Livestock > Costs & Returns > Profitability
Written July, 2022
Assessing Economic Opportunity of Improving Mortality Rate in Breed-to-Wean Swine Production
One of the challenges facing many sow farms is high death loss. The Pig Computerized Health and Management Program, or PigCHAMP, is a database that includes information from nearly 300 farms. PigCHAMP’s website provides publicly accessible benchmark summaries which have shown an increase in sow mortality rate from 8.12% in 2012 to 14.86% in 2021.1 In 2021, the upper 10 percentile of herds for sow mortality had an average death rate of 21.30%. On the other hand, the lower 10 percentile for sow mortality had a death rate of 7.30%. These values clearly illustrate the extremes that can be seen on individual farms for sow mortality and the potential to improve.
Improving sow mortality, and pre-wean mortality which is a secondary focus of this analysis, results in greater efficiency and producing more pigs, which can increase potential profits. In most, if not all cases, there will be some cost associated with reducing mortality rate, so producers need to weigh the costs against the potential economic benefits. Individual farms may have different methods to reduce mortality and the costs will also vary. For example, costs could include additional labor, health and management interventions, or facility improvements depending on the causes of mortality. This analysis focuses on the benefit of improving mortality on an individual operation. By knowing the benefit, one can back into indifference points to guide decision-making and help identify an optimal level of mortality for an operation at a particular point in time.
Quantifying the pig production effect and economic returns associated with improving sow mortality is complicated because of the numerous interacting factors. For example, if sow mortality decreases, do total sow numbers decrease or stay the same and are there other production implications on a particular operation? Because of the numerous factors to consider, any economic analysis will require several assumptions. The validity of these assumptions must be tested within an operation and how the model projects actual performance. A sensitivity analysis with some of these key factors is an important part of the economic analysis to help determine what factors are most important.
Method of Economic Analysis
Projected annual budgets of an operation that is in steady-state or on-going, not one that is starting up, are used to compare costs and returns for alternative sow mortality rates. Costs in the budget reflect full economic costs rather than cash flow costs. The annual budget model uses annual averages for production efficiencies and mortalities and does not account for variation that may occur during seasons (i.e., summer versus winter) or from one farrowing group to the next but does provide a basis for assessing the economic opportunity for improving mortality rate over time.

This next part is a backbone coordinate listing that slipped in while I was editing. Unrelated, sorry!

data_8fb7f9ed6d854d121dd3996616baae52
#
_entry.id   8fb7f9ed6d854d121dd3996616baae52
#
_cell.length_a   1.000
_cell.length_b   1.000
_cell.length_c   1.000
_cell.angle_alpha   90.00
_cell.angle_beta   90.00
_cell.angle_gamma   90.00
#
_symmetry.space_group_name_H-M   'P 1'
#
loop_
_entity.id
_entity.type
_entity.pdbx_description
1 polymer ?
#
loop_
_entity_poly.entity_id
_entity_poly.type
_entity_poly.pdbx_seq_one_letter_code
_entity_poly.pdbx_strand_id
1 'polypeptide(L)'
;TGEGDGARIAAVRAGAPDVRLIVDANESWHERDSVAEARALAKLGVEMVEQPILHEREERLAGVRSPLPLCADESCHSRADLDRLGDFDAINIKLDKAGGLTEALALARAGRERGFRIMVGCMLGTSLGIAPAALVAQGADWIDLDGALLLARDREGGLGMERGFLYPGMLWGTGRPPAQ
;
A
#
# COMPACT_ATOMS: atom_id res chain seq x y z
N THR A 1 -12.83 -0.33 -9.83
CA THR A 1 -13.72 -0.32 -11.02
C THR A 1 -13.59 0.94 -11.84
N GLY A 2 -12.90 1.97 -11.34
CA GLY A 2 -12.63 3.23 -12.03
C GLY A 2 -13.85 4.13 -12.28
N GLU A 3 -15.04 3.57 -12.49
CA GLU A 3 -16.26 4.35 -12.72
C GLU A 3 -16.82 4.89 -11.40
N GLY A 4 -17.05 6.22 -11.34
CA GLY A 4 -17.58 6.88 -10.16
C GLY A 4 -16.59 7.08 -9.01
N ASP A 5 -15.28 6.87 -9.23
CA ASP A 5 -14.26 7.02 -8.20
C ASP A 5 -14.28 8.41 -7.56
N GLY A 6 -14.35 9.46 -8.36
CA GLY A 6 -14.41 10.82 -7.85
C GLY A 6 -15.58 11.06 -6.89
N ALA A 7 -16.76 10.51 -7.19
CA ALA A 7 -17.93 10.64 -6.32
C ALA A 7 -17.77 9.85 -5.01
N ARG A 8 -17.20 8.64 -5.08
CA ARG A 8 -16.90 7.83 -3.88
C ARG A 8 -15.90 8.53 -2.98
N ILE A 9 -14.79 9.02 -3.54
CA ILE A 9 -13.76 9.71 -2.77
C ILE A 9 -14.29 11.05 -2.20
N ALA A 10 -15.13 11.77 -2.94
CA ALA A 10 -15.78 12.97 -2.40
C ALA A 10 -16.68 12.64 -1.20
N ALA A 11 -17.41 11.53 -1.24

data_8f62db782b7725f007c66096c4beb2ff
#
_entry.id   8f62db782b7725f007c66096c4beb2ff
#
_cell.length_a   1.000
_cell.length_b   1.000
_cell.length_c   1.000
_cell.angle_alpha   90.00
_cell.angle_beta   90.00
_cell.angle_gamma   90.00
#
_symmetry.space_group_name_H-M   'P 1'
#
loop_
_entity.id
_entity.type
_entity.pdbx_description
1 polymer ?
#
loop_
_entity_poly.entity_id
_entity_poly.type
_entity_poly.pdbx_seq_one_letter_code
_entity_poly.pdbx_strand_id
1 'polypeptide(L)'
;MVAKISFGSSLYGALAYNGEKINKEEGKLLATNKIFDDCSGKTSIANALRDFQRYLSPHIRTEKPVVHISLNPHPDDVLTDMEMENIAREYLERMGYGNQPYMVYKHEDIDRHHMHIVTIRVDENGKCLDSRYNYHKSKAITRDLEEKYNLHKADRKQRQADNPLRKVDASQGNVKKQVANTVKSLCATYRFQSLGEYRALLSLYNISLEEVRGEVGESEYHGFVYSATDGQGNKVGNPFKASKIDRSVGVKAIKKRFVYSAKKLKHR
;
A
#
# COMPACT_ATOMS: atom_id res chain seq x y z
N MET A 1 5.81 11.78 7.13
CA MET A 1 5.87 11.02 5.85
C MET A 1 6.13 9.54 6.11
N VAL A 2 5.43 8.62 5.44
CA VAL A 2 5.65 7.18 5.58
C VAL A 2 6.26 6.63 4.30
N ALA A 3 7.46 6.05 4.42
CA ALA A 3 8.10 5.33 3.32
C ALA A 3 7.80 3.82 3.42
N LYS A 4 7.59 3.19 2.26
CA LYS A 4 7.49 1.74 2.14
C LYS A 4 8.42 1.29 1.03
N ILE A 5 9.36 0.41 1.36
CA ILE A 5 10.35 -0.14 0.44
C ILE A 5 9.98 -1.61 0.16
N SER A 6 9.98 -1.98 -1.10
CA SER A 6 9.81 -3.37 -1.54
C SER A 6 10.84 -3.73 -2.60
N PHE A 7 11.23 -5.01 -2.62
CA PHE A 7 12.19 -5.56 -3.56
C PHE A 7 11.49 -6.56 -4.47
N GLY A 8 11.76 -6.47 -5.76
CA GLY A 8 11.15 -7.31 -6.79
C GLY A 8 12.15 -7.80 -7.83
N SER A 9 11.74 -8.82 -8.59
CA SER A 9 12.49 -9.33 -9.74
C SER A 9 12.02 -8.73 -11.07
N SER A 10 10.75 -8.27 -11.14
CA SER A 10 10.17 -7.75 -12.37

The model uses a current and improved mortality rate and other related inputs to quantify the economic effects of changes in mortality. Key inputs that affect net income changes are highlighted in this Information File. An accompanying Decision Tool spreadsheet, allows users to employ their own production and budget inputs to assess their individual situation. A sensitivity analysis that compares net income changes due to changes in sow mortality and pre-wean pig mortality and changing costs or prices is also an important component of the tool.
Assumptions in the Economic Analysis
Numerous assumptions were made to construct the model. The following are some of the key assumptions that impact the analysis.
- The model requires inputs for current mortality rate, litters per mated female per year and average sow inventory. These should be as accurate as possible and based on record information over a period of steady production.
- It is assumed that most breed-to-wean operations use breeding targets that maximize litters for the space available. However, the potential litters from sows that die between breeding and farrowing cannot be replaced. To model this loss, litters per mated female per year change by 0.637% per 1% of sow mortality change that occur after breeding and before farrowing. The 0.637% factor is based on the average change in litters per mated female per year of production simulations with different breeding and farrowing schedules, farrowing rates, and mortality rates.
- Average sow inventory is assumed not to change with mortality rate. With lower mortality rates, fewer sows may be needed to produce the same number of pigs, but it is assumed sow numbers will be based on facility size and operating at full capacity.
- It is assumed facilities and space are not limiting and are available for all gilts, sows, and farrowings.
- For simplicity, the parity of individual sow mortalities is not considered in this analysis. It is recognized that several studies have analyzed the economic benefit of sow longevity and the productivity advantages of mid-parity sows versus gilts or older sows, but it is not modeled here. Along these same lines, wean-to-finish performance of progeny by parity is not considered.